Friday, July 17, 2015

Solvitur Ambulando

Over the 4th of July weekend, we went to New Harmony, Indiana. It's a former utopian colony. Actually, it's the home of two former utopian colonies. The first were the Harmonists, a German Christian group led by Fr. Rapp, who wasn't a priest, but their leader. They left Germany for the New World, settled in Harmony, Pennsylvania. There were too many distractions there, though, so they moved to New Harmony. They stayed in Indiana for 10 years, long enough to build a town and church and groves and so forth. And then they packed up and went back to Pennsylvania to form the town of Economy, where they lived until they died out.

New Harmony was founded in 1814. The Harmonists stayed until 1824 and then sold the town to Robert Owens, a Scottish industrialist who filled the town with scientists and forward-thinking social experimenters. Women could own property and wore the same peasant-style pants and blouse as the men. The schools they ran according to Pestalozzian methods, which struck a chord with me because my parents live on Pestalozzi Street! He was a forerunner of Montessori, influencing Froebel and then with him, Susan Blow. Kindergarten was taught at New Harmony, and the first free public library in Indiana (the Working Man's Institute) was established. Scientists surveyed the animals and plants and geology of the area. Some went on to help found the Smithsonian. The Owens group left New Harmony in a trickle--not all at once like the Harmonists--and the after effects were still visible into the 1860s.

Now it is a small town. Luckily, an oil baron's daughter married into the Owens clan and decided that philanthropy fit her well, and she saved many of the buildings. But she also brought in modern sculptors to create public religious art. There are two labyrinths in town--one is Harmonist and one is based on the Chartes Cathedral labyrinth. The town has a tiny main street with a great ice cream shop. Everyone in town rides around on golf carts.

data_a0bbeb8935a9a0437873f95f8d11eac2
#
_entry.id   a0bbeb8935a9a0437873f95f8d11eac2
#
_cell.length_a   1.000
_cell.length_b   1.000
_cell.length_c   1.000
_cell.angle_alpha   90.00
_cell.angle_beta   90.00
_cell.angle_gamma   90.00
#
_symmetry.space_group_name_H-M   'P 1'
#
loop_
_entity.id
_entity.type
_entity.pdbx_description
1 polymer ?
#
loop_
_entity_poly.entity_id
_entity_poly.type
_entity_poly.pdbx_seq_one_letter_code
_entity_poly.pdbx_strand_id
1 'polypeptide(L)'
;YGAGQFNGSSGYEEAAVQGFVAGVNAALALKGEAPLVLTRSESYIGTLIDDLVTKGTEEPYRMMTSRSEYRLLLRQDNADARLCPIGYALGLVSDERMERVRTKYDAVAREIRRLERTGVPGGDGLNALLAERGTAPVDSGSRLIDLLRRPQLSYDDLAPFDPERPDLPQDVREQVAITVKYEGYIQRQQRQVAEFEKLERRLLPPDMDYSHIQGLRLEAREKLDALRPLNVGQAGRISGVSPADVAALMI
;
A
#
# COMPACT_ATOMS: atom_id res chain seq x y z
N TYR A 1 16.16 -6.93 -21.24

I loved it. Bix did too. And our kids? They were oddly agreeable and peaceful. It was lovely. Pictures follow.

 This is a Harmonist Sundial. Below, the Harmonist cemetery. Note there are no headstones. Equal in life, equal in death. But once the Owen community started to drift apart, Harmonists traveled back to Indiana, dismantled their huge brick church, and built a wall around the cemetery. There are also pre-columbian mounds inside the cemetery. It's eerily peaceful and lovely in its simplicity.

Below, what is left of the church that became the wall. The flower at the top has the inscription "Micha 4v5" and Brooklyn figured out that it was Micah 4:5, which reads, "Though all the peoples walk, each in the name of its god, We will walk in the name of the LORD, our God, forever and ever."

 Below, a Harmonist house. They were all 2 stories and an attic, measuring 20x30. Some were wood, some brick. They were lovely.
One of the labyrinths is done in polished and unpolished granite, with a fountain on one side. Carved in the stone next to the fountain is written "Solvitur Ambulando" which I was so hoping meant something interesting, and it does. I was so happy to discover: "It is solved by walking."

Here are a few photos from the roofless church. It was kind of hard to explain or get a handle on. So I liked it a lot:

Below, a modernist representation of the Pieta. That's another head emerging from the chest of the standing figure.
Inside the doorway of the old church is this fountain:

In yet another public garden was this sign: "raise the stone and you shall find me, split the wood and I am there." Ooh.

And...4th of July isn't complete without a parade. A golf cart parade....

And kids: look at them over there by a fountain. That was the 4th fountain they hung out at together. 

Really: it good ice cream at Bliss.


  1. Replies
    1. O MY GOODNESS I just looked it up. How very strange and creepy! (Raise the stone and you shall find me split the wood and I am there)

  2. It is solved by walking. I love that. Sounds like a really lovely and interesting little town. (And any town with good ice cream must be good!)

    The modern cemetery in my home town has gravestones that are all the same. (Perhaps for the same reason?) The only variations are what is written and any decoration on them. One of our former Prime Ministers is buried there, and his gravestone is no different from that of my uncles and grandparents who are there.

  3. This was fascinating (and great photos). It is solved by walking—always good advice. Mali's note on cemetery also interesting and I'd suspect for same reasons.

    You're a wonderful teller of stories.

  4. The gospel of Thomas is my favorite. It means so much to me. I think it describes church the way it should be and highlights how far the catholic has gone wrong.
    But I could talk about that forever!